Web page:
• A tenant’s obligation to pay rent is not discharged (even where there is an impossibility to perform by no fault of their own) where the parties specifically provided in their lease agreement that the lessee would be responsible for the risk of supervening impossibility.

Furthermore, the court opined that the above findings must be placed in their proper context and that in each matter where rental remission due to a supervening impossibility as a result of the COVID-19 regulations is claimed, should be considered within the context of the merits of the specific matter.

The context that must be considered would include consideration of the specific regulations applicable at the relevant time(s), the extent to which performance was not possible, the extent to which there was a lack of beneficial occupation (if any) and, quite importantly, the terms of the parties’ lease agreement.

The court placed specific emphasis on whether or not the lease agreement makes provision for the risk in the eventuality of a vis maior, casus fortuitus or impossibility of performance.

Accordingly, the court advised that it would be prudent that a commercial lease agreement includes a clause dealing with the risk associated with vis maior, casus fortuitus and the impossibility of performance.

The position of a sub-lessee in respect of claims for rental remissions
With regard to the specific facts of this matter, the Butcher Shop and Grill CC (“lessee”) concluded a lease agreement with the applicant on 14 February 2014. However, it was established that around 2017 the respondent sub-let the leased premises to Apoldo CC t/a The Butcher Shop and Grill (Pty) Ltd (“sub-lessee”).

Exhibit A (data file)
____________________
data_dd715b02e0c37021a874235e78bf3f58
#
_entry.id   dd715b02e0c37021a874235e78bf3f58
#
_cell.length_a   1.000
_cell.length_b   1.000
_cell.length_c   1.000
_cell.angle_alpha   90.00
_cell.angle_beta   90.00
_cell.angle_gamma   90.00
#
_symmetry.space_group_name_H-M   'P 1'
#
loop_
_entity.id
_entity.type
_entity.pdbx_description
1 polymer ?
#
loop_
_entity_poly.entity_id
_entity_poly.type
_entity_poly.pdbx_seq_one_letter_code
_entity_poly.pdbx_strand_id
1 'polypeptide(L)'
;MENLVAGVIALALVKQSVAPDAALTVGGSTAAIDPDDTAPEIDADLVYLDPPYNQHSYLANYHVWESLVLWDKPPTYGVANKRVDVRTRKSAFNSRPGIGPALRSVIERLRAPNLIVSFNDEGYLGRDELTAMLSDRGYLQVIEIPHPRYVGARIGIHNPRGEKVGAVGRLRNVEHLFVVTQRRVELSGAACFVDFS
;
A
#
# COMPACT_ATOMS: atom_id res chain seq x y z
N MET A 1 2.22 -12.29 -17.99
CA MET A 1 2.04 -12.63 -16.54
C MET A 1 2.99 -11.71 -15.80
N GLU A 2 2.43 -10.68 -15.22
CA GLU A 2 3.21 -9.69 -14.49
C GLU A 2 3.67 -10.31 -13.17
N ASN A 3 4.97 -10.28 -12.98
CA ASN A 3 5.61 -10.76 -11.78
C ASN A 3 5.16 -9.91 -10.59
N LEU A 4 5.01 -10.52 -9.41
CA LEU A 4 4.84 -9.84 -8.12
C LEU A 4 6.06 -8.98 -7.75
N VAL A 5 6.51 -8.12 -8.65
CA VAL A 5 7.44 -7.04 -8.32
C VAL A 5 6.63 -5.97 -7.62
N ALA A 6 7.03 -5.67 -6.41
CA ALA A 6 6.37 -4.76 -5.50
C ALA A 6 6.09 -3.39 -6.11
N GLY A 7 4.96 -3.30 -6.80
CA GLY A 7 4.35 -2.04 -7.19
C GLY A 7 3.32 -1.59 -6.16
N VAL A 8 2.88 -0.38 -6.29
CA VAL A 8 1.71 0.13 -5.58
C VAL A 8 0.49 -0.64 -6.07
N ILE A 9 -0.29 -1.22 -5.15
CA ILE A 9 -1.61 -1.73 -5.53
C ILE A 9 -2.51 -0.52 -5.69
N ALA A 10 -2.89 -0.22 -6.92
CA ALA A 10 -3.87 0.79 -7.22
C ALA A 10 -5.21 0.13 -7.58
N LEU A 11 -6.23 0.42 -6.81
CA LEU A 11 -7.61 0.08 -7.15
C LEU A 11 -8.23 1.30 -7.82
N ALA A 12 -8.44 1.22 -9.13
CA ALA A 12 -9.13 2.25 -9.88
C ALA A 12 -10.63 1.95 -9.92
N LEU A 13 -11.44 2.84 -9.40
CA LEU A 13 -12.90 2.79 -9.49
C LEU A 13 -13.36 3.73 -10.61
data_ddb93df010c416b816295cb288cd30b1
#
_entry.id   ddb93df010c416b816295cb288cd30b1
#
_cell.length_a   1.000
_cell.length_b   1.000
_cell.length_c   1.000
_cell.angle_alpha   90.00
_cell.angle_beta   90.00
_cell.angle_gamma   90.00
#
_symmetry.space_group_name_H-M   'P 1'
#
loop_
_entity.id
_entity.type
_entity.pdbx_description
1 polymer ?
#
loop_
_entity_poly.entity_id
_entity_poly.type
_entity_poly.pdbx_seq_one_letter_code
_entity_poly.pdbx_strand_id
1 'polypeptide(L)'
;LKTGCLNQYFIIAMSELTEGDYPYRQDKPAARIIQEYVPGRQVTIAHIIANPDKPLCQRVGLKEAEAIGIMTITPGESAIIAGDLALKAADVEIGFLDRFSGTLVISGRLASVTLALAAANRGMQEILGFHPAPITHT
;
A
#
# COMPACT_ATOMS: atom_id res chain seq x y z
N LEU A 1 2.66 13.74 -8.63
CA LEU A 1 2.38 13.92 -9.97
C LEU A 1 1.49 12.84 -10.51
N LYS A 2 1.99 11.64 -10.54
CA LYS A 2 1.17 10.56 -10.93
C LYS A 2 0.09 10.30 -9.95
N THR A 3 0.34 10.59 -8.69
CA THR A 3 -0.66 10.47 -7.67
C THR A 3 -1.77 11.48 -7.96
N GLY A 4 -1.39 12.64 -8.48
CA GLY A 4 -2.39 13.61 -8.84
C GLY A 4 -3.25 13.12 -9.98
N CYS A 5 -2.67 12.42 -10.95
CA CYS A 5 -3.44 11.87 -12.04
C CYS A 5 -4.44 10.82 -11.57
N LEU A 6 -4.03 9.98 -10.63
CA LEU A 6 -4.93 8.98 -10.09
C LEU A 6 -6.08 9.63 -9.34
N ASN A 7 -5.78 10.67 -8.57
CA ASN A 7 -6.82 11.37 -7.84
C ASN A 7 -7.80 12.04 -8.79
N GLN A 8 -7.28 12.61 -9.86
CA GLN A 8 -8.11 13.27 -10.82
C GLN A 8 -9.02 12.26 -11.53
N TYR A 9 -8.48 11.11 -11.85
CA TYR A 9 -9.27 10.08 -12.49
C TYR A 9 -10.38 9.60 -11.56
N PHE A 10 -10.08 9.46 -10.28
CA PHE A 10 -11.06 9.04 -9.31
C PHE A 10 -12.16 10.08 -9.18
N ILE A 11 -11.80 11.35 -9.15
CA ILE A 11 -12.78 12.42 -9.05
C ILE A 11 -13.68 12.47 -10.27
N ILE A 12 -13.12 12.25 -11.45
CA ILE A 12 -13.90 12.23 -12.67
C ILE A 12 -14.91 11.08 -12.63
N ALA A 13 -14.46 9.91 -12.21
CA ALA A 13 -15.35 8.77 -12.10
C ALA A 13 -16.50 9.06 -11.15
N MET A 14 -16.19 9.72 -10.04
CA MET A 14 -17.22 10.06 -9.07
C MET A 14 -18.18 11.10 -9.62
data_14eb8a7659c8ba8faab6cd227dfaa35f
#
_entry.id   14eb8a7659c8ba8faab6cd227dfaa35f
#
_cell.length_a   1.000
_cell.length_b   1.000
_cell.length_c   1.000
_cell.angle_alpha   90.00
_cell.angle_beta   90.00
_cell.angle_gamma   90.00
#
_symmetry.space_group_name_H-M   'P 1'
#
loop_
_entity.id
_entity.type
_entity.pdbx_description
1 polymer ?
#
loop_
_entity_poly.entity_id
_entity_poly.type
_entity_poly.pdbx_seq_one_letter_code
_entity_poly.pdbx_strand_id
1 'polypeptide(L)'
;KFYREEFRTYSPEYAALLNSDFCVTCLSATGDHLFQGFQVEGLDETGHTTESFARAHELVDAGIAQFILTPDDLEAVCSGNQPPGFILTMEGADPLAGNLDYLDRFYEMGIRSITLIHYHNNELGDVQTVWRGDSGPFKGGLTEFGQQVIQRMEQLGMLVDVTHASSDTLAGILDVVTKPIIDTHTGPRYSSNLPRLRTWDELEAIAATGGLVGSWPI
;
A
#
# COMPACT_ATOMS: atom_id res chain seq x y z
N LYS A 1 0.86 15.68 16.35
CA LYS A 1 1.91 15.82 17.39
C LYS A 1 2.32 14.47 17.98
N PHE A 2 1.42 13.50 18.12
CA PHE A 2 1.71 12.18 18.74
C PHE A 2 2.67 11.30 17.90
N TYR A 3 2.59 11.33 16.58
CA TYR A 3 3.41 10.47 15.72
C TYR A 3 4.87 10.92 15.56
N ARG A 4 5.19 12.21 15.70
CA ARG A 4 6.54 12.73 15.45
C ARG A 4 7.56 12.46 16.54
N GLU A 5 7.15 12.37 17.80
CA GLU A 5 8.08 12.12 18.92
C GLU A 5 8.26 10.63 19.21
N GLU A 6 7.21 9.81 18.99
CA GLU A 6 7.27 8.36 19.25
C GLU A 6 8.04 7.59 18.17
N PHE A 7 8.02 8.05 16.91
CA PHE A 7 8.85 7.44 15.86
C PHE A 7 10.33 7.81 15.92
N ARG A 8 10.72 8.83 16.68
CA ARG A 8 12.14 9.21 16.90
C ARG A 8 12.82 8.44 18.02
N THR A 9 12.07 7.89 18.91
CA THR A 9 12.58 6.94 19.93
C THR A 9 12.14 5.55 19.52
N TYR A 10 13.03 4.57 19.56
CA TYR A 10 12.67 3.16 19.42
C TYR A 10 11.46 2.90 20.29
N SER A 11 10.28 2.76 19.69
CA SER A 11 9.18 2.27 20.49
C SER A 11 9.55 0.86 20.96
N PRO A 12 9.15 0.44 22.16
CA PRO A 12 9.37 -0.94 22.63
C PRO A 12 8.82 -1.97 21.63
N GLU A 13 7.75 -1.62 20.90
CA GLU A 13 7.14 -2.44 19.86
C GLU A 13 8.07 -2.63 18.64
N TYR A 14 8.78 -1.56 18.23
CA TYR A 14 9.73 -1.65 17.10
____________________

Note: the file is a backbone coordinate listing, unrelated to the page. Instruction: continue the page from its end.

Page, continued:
Although the lessor at some stage realised that there was a different entity operating from the leased premises, the court provided that this does not form a basis for disregarding the separate legal personalities of Apoldo and the lessee.

Accordingly, the court held that its previous findings regarding rental remission could not be applied where the claim is from the lessor, but it is in fact the sub-lessee whose beneficial occupation, loss or enjoyment of the leased premises is disturbed.

In this matter the lessee was not in physical occupation of the property from 2019 and thus no deprivation of property could have taken place. As a result, the court held that a lessee cannot resort to the common law claim for an abatement or remission of rent in circumstances where its use, enjoyment and beneficial occupation was not deprived or disturbed.

Written by Morgan Cupido

For any assistance or guidance please contact Morgan Cupido at mcupido@dkvg.co.za or Gerhard van Niekerk at gvniekerk@dkvg.co.za.

This article is for general information purposes and should not be used or relied on as legal or other professional advice. No liability can be accepted for any errors or omissions nor for any loss or damage arising from reliance upon any information herein. Always contact us At DKVG Attorneys for specific and detailed advice.